See a present-day Pankhurst speak in Sheffield about women's rights

Suffragette leader Emmeline Pankhurst being arrested
Suffragette leader Emmeline Pankhurst being arrested

The granddaughter and great-granddaughter of Britain’s most famous suffragette family is speaking in Sheffield about the progress made by women since they first got the vote.

Helen Pankhurst is the key speaker in the closing event of the Festival of Debate today, Friday June 29, celebrating 100 years of women’s suffrage.

Women's rights activist Helen Pankhurst

Women's rights activist Helen Pankhurst

She is the granddaughter of radical suffragette activist and socialist Sylvia Pankhurst and the great-granddaughter of Emmeline Pankhurst, the leader of the Women’s Social and Political Union (WSPU).

Sylvia’s sister Adela Pank-hurst spent two years in Sheffield from 1910-12, organising for the WSPU.

Her most famous action was leading an attempt to invade the Cutlers’ Feast, disguised as a kitchen maid. She was pushed back by police and ended up making a speech for women’s rights to a crowd outside the town hall.

That night is commemorated in the Weston Park Museum exhibition, Changing Lives: 200 Years of People and Protest in Sheffield, ending on Sunday (July 1).

Helen will speak about her new book, Words Not Deeds: The Story of Women’s Rights, with Kate Taylor-Jones of the University of Sheffield.

Women’s rights activist and writer Helen described the book: “It’s a bit of a reflection on how we got to 1918 and a personal take on some of the reasons why the suffragettes and the suffrage campaign is interesting.

“I didn’t think we could just start in 1918, I needed to link it to the history and the things that some of my family went on to do.”

The book also examines how women’s lives have and, more importantly, haven’t changed in the century since the first British women were able to vote. Helen looks at women at home and work, their sense of self and politics, culture, violence and power.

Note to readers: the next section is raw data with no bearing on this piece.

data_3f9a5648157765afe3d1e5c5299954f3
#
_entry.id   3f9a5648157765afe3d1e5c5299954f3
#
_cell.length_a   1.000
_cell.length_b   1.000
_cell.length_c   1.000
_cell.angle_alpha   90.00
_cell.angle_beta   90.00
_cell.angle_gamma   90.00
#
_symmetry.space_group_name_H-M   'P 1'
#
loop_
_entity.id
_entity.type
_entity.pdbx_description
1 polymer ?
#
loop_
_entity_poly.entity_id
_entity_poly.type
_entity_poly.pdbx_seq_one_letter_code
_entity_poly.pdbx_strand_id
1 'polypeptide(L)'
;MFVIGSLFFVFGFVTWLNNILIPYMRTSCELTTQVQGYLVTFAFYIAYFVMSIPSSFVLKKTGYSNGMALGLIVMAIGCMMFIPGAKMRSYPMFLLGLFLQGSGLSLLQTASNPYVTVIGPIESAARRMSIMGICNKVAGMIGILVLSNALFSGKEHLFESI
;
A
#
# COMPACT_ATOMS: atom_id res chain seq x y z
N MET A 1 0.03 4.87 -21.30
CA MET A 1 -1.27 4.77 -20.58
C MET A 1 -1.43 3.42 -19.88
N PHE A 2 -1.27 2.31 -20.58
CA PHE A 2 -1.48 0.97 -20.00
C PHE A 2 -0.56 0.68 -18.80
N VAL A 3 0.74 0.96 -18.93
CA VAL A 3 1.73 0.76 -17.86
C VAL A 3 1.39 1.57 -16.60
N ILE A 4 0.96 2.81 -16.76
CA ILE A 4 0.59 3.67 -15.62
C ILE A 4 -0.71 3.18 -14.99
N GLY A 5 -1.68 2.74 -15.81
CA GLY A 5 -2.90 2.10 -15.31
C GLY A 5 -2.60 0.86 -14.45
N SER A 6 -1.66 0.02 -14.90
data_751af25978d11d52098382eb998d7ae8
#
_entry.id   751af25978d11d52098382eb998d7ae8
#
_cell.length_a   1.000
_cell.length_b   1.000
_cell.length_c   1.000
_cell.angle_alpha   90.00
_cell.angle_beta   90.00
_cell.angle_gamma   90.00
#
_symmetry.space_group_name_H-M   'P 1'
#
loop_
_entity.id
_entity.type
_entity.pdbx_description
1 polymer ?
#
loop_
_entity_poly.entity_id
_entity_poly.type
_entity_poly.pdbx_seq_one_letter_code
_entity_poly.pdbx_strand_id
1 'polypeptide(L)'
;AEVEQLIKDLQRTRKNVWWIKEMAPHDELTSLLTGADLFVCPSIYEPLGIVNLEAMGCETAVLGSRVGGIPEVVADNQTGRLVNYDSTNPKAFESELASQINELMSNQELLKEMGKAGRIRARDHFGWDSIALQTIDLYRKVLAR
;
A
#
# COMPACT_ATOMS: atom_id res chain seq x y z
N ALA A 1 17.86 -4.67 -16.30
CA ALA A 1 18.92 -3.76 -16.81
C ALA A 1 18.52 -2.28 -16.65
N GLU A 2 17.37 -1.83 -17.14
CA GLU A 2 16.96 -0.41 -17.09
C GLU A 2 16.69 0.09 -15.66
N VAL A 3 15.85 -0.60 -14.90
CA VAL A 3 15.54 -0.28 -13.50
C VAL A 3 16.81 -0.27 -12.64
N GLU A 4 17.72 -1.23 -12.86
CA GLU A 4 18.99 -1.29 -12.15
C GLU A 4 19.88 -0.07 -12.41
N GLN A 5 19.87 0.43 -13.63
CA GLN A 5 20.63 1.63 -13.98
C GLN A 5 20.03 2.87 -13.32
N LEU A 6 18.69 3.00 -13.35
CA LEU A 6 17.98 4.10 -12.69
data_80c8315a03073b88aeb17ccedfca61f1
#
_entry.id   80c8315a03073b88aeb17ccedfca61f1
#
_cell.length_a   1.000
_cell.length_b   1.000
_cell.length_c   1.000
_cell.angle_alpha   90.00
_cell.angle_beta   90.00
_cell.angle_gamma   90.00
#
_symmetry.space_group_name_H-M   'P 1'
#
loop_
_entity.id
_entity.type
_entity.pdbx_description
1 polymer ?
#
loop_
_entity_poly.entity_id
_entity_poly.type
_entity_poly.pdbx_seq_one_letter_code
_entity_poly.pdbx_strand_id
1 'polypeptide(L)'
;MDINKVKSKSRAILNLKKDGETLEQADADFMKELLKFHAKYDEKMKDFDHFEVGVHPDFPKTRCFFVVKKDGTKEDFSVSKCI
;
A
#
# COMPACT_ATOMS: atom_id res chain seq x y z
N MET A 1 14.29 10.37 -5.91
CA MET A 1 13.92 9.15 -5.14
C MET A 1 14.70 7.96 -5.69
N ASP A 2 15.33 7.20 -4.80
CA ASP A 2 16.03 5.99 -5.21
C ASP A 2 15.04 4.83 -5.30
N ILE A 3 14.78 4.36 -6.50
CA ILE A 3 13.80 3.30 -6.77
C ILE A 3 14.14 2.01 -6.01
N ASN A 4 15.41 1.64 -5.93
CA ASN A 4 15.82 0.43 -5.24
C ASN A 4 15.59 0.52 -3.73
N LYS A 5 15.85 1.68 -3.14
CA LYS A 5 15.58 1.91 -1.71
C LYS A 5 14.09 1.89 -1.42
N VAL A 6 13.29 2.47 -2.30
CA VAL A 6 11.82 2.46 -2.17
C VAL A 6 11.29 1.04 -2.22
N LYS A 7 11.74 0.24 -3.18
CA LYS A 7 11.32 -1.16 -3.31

She conducted interviews with women from different walks of life to ask them about their experiences.

“The best bit of the book is to see where we’ve got. At the end of each chapter, I’ve scored how far we’ve got, based on my scoring and all the conversations I’ve had with people.

“Nobody thinks we’ve got there, almost on anything. Violence scores the lowest of all the chapters.

“I also asked ‘what do we want to see happen in the next 10 years?’ which will be after 100 years of the equal franchise, using those 10 years to push forward.”

Helen said the point of her book is what needs to come next in the fight for women’s rights.

Referring to her suffragette ancestors, she said: “I think even then they knew it wasn’t just about legal change, it was about a change to social norms, both small and big. Everything we can do contributes in that sense.”

Helen said women needed security and to fight against being required to “be quiet, look nice, stay at home.

“There’s not one single area where we have won and all of these interplay. There’s also the issue of violence and the sexualisation of women.

“That is the cause and consequence of the way we are treated and how we treat ourselves. It’s not just women, it’s people who believe in equality versus the dinosaurs, and women are equally guilty.”

She said that writing the book made her look again at the relationship between Sylvia and Emmeline Pankhurst and the way that Emmeline and daughter Christabel felt it was important to focus on upper and middle-class women who had more power and influence, as opposed to Sylvia, who concentrated on working women in the East End of London and elsewhere.

“Sylvia was left wing and stayed very left wing. The difference was leadership versus democracy. Sylvia felt that dem-ocratic methods were more successful, even to the last points in a rather tragic story.

“There was never a reconciliation between Emmeline and Sylvia, as there was between Sylvia and Christabel.”

Helen said one reason the rift continued was that Emmeline later stood for the Conservatives as a prospective MP and Sylvia refused to marry her anarchist partner and father of her child, which her mother considered a huge embarrassment.

Helen said Sylvia wanted to highlight double standards for women but she also would have taken on her partner Silvio Corio’s Italian nationality on marriage – meaning she would lose her recently-won right to vote here.

The Festival of Debate event takes place tonight at Abbeydale Picture House. Website: www.festivalofdebate.com